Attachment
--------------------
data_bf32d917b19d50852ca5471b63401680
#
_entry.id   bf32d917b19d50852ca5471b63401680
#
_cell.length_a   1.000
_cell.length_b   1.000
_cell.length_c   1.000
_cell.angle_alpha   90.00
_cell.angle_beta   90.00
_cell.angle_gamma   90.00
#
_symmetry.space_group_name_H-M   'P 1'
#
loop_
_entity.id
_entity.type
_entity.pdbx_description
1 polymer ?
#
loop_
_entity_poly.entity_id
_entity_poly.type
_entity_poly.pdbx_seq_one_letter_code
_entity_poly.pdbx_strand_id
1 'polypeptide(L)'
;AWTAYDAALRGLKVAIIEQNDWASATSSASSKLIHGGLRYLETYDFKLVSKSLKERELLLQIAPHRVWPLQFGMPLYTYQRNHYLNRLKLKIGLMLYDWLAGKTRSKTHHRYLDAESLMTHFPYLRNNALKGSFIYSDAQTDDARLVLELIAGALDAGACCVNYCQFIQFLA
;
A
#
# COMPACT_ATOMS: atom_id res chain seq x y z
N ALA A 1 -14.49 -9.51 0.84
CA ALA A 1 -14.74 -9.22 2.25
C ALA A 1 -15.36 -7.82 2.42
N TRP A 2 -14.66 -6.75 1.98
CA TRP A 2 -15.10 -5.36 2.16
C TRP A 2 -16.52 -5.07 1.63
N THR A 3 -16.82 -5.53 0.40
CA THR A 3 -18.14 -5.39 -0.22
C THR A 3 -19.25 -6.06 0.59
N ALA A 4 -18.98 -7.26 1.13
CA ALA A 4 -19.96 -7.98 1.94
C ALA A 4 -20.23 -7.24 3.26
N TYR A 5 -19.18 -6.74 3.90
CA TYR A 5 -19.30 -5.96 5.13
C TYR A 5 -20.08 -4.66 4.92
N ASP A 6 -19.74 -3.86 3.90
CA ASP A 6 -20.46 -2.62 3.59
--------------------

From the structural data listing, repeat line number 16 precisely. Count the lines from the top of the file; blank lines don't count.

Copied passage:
_entity.type